Medicinal Plants

Medicinal Plants
Medicinal Plants
Because plants are so biochemically diverse, they produce thousands of substances commonly referred to as secondary metabolites. Many of these secondary metabolites have medicinal properties that have proven to be beneficial to humankind.

The use of plants for medicinal purposes predates recorded history. Primitive people’s use of trial and error in their constant search for edible plants led them to discover plants containing substances that cause appetite suppression, stimulation, hallucinations, or other effects. Written records show that drugs such as opium have been in use for more than five thousand years.

From antiquity until fairly recent times, most physicianswere also botanists or at least herbalists. Because modern commercial medicines are marketed in neat packages, most people do not realize that many of these drugs were first extracted from plants.


Chemists have learned how to synthesize many natural products that were initially identified in a plant. However, in many cases a plant is still the only economically feasible source of the drug.

Antibacterial and Anti-inflammatory Agents

The first effective antibacterial substance was carbolic acid, but the first truly plant-derived antibacterial drug was penicillin, which was extracted froma very primitive plant, the fungus Penicillium, in 1928. The success of penicillin led to the discovery of other fungal and bacterial compounds that have antibacterial activity. The most notable of these are cephalosporin and griseofulvin.

Inflammation can be caused by mechanical or chemical damage, radiation, or foreign organisms. For centuries poultices of leaves from coriander (Coriandrum sativum), thornapple (Datura stramonium), wintergreen (Gaultheria procumbens), witch hazel (Hamamelis virginiana), and willow (Salix niger) were used to treat localized inflammation. In the seventeenth and eighteenth centuries, cinchona bark was used as a source of quinine, which could be taken internally.

In 1876 salicylic acid was obtained from the salicin produced by willow (Salix) leaves. Today, salicylic acid, also known as aspirin, and its derivatives, such as ibuprofen, are the most widely used anti-inflammatory drugs in the world.

Drugs Affecting the Reproductive System

Mexican plant zoapatle (Montana tomentosa)
Mexican plant zoapatle
(Montana tomentosa)
A home remedy for preventing pregnancy was a tea made from the leaves of the Mexican plant zoapatle (Montana tomentosa). The drug zoapatanol and its derivatives were extracted from this plant to produce the first effective birth control substance. It has not been used in human trials, however, because of potential harmful side effects.

Other plant compounds that affect the reproductive system include diosgenin, extracted from Dioscorea species and used as a precursor for the progesterone used in birth control pills; gossypol from cotton (Gossypium species), which has been shown to be an effective birth control agent for males; ergometrine, extracted from the ergot fungus (Claviceps) and used to control postpartum bleeding; and yohimbine, from the African tree Corynanthe yohimbe, which apparently has some effect as an aphrodisiac. Circulatory, Analgesic, and Cancer-Fighting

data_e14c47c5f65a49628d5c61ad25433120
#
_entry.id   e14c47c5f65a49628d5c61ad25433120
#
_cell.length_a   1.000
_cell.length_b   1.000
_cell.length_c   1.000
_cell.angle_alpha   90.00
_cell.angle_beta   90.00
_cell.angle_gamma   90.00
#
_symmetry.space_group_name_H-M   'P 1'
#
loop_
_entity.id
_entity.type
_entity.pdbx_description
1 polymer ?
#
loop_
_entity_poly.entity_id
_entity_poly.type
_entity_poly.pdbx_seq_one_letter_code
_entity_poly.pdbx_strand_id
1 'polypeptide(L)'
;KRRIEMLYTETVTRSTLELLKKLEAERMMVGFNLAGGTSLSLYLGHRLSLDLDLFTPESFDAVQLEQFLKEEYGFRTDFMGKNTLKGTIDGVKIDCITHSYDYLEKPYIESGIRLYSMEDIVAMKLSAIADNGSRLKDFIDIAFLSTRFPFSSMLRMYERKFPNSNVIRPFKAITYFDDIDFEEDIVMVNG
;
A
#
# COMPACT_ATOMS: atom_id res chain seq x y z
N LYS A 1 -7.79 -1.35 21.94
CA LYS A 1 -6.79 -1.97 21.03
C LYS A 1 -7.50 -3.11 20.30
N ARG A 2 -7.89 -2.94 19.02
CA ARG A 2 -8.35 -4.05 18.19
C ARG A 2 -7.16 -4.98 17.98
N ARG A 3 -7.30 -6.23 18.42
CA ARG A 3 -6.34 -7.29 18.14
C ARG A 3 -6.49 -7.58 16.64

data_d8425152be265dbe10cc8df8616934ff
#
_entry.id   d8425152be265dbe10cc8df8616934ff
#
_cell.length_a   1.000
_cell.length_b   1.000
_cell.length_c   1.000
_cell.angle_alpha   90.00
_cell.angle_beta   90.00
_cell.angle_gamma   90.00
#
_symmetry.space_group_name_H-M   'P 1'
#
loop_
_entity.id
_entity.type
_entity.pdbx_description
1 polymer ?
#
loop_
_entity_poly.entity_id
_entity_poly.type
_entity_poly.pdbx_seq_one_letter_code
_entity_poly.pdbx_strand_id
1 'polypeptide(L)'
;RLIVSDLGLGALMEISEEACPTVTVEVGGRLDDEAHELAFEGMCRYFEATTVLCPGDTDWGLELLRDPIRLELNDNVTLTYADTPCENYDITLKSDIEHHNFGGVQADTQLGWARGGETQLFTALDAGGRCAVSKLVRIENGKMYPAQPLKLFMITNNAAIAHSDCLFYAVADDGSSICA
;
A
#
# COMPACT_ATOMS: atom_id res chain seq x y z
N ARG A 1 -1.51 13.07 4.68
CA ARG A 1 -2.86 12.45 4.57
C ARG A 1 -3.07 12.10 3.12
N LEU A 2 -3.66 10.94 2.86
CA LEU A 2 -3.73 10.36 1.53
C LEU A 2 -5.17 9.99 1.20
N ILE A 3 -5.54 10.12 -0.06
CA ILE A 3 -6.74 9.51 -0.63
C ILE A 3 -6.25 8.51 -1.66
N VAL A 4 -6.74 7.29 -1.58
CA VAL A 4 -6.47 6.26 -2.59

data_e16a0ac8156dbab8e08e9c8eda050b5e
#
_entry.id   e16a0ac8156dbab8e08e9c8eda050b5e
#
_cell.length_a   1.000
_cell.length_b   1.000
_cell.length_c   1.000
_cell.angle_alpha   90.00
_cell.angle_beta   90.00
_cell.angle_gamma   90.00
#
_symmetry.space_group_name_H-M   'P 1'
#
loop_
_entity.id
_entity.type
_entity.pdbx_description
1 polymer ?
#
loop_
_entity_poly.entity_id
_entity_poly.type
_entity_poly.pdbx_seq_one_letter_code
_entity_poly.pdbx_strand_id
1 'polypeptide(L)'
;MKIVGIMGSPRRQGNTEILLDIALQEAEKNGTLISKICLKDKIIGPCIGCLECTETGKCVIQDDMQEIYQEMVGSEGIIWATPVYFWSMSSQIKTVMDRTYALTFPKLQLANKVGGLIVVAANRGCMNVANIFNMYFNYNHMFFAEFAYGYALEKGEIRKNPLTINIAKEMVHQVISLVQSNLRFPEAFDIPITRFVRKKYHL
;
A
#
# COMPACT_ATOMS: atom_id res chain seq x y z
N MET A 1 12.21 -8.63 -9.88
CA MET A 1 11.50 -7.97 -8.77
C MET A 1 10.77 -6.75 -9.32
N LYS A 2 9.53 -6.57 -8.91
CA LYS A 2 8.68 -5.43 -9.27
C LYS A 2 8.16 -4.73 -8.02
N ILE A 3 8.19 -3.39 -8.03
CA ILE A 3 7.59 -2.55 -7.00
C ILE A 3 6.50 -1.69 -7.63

Drugs

Through the ages, dogbane (Apocynum cannabinum) and milkweed (Asclepias) have been prized for their effects on the circulatory system. These plants contain compounds calledcardiac glycosides. Foxglove (Digitalis) has produced the most useful cardiac glycosides, digitalis and digoxin.

Opiate alkaloids such as opium, extracted from a poppy (Papaver sonniferum), and its derivatives, such as morphine as well as cocaine, from Erythroxylum coca and Erythroxylum truxillense, have long been known for their analgesic (pain-relieving) properties through their extremely dangerous and addictive effects on the central nervous system.

The primary plant-derived anticancer agents are vincristine and vinblastine, extracted from Catheranthus roseus, maytansinoids from Maytentus serrata, ellipticine and related compounds from Ochrosia elliptica, and paclitaxel (commonly known as taxol) from the yew tree Taxus baccata.

Fighting Asthma, Gastrointestinal Disorders, Parasites

The major anti-asthma drugs come from ephedrine, extracted from the ma huang plant (Ephedra sinaica), and its structural derivatives. Plant-derived drugs that affect the gastrointestinal tract include castor oil, senna, and aloes as laxatives, opiate alkaloids as anti diarrheals, and ipecac from Cephaelis acuminata as an emetic.

The most useful plant-derived antiparasitic agent is quinine, derived from the bark of the chincona plant (Chincona succirubra). Quinine has been used to control malaria, a disease that has plagued humankind for centuries.

The Future

More plant-derived medicines await discovery, many from tropical rain-forest vegetation. Biotechnology has provided methods by which plants can be genetically modified to produce novel pharmaceuticals.

Progress toward the production of specific proteins in transgenic plants provides opportunities to produce large quantities of complex pharmaceuticals and other valuable products in traditional farm environments rather than in laboratories.

These novel strategies open up routes for production of a broad array of natural or nature-based products, ranging from foodstuffs with enhanced nutritive value to biopharmaceuticals.

No comments:

Post a Comment